minute pre-heat and 10 minute cool down) Sweet simultaneously cooling a
batch while roasting the next. Which of course was one of my design
requirements when had it built...hence has fan motor double the HP normal 3k
rating.
FWIW generally speaking run my USRC 3k roasts from 13 to 18 minutes compared
to (profile controlled) Rosto Roasting 10 to 15 minutes.
Temps, environment temps can drop and not be a bad thing as long as bean
temp continues to rise. Not saying can with an I-Roast though, don't know!
Maybe one of these days I'll have the time to find out. (Have a used IR1
that was given to me, never roasted with it yet.) FWIW I do in fact drop
environment temp approaching 1st USRC roasting, but never let bean mass temp
stop rising just slow it's rise. Basically decreasing the delta between
environment and bean mass temps, even taking the environment temp delta
negative but not too negative, I've learned my USRC stall point is ~15f
negative delta. OTOH I don't rightly know if I ever actually dropped
environmental temps Rosto roasting because I only monitored bean mass temp.
I did use similar profile techniques Rosto roasting. Hmmm, two minute
environment drop does seem overly long in air roaster. I suspect much actual
Stock IR monitored temp drop may be detrimental. 
I ramble and have beans to bag, gotta go!
Kona Konnaisseur miKe mcKoffeehttp://www.mckoffee.com/Ultimately the quest for Koffee Nirvana is a solitary path. To know I must">http://www.NorwestCoffee.comURL to Rosto mods, FrankenFormer, some recipes etc:http://www.mckoffee.com/Ultimately the quest for Koffee Nirvana is a solitary path. To know I must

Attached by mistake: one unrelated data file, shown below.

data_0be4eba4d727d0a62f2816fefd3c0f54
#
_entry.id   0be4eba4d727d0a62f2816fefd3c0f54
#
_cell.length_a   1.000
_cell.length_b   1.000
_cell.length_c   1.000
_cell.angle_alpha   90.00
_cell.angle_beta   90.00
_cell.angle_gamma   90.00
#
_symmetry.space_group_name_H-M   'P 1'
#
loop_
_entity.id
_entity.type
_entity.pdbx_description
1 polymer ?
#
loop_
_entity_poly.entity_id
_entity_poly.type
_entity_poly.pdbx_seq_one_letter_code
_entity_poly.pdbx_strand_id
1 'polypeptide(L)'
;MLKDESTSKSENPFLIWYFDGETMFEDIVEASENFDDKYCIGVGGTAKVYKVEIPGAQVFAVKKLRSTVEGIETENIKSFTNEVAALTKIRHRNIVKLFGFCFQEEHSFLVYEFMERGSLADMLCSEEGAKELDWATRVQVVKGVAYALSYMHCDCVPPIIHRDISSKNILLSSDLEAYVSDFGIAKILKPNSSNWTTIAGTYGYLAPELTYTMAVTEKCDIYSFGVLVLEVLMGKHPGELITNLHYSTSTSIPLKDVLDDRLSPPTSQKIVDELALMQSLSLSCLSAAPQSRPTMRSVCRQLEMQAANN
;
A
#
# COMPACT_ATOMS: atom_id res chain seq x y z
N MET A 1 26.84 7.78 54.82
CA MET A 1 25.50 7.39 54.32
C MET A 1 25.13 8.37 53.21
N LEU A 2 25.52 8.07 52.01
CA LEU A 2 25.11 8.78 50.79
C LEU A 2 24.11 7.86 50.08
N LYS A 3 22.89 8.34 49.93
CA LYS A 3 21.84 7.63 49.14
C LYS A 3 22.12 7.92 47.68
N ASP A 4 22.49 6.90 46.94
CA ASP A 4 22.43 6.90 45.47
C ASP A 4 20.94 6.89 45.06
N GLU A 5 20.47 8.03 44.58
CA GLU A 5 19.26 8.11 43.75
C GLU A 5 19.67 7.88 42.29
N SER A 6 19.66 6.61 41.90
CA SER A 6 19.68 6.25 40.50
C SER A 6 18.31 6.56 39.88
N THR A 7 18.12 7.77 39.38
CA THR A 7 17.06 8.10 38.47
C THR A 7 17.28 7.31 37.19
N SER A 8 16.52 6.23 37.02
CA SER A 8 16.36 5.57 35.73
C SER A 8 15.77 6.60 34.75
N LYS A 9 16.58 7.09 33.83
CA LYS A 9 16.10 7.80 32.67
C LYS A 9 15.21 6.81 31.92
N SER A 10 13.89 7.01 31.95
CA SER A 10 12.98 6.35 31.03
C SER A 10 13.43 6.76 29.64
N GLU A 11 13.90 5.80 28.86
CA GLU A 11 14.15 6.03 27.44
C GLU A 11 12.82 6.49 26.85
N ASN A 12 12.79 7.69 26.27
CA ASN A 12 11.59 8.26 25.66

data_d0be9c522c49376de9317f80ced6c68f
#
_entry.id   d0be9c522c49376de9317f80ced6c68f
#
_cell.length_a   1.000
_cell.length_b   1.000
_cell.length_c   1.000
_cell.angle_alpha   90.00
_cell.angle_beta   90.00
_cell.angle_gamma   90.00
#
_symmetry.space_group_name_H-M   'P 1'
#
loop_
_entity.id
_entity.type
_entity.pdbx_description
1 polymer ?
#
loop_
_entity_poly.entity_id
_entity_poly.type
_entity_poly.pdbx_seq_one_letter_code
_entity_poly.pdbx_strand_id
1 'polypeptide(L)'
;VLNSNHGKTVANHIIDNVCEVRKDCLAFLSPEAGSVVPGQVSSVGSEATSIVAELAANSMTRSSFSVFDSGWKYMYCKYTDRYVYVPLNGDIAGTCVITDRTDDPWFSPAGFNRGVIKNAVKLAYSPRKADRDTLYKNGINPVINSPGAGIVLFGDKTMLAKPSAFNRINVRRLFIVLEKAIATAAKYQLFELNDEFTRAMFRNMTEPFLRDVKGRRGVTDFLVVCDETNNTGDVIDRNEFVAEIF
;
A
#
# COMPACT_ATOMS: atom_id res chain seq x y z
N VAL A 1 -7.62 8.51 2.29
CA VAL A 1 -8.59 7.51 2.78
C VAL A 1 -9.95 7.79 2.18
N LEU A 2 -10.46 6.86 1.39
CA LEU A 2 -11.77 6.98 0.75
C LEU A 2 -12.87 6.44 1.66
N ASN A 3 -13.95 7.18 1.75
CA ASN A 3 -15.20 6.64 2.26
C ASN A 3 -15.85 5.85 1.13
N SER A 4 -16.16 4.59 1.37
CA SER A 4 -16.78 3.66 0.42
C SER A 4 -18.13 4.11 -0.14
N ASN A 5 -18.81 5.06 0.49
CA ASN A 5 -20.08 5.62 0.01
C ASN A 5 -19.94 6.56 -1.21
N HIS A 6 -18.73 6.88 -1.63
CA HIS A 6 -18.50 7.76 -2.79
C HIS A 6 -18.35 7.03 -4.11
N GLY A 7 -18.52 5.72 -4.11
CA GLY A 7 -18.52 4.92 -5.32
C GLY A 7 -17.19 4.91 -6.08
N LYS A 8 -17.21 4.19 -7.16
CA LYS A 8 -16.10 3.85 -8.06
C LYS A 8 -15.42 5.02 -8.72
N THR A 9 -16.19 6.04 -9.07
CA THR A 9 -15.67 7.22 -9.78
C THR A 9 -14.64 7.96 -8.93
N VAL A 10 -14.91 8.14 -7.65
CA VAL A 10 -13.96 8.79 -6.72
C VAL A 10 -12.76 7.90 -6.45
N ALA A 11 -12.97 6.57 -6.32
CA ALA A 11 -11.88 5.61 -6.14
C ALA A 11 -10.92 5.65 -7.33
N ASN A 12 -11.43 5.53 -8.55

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found exploring the many divergent foot steps of Those who have gone before.
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7) From: Bill
Nice thread, guys.  Excellent to read a discussion of roasting!!!
Yeah, Doug, I've never used an IRoast, but I think that dropping the ET 10F
for 2 minutes would stall a roast.  So your last post looked pretty
positive...seems like you figured a few things out.
If you like that, what I would do is use that as a baseline.  Roast that
batch with that profile, then do another.  Perhaps you want to cool the
iroast down, I don't know.  then you can brew the 2 coffees and see which
you prefer...
and I liked your rant, miKe, about the consumer roasting machines.
 Certainly made me laugh.
Keep us posted on your roasts, Doug.
bill in wyo
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8) From: Michael Dhabolt
Doug,
IMHO the link to the info on Sweet Marias is important academic
information that leads us to an appreciation of the complexity of the
chemical processes that get us to where we want to go (great quality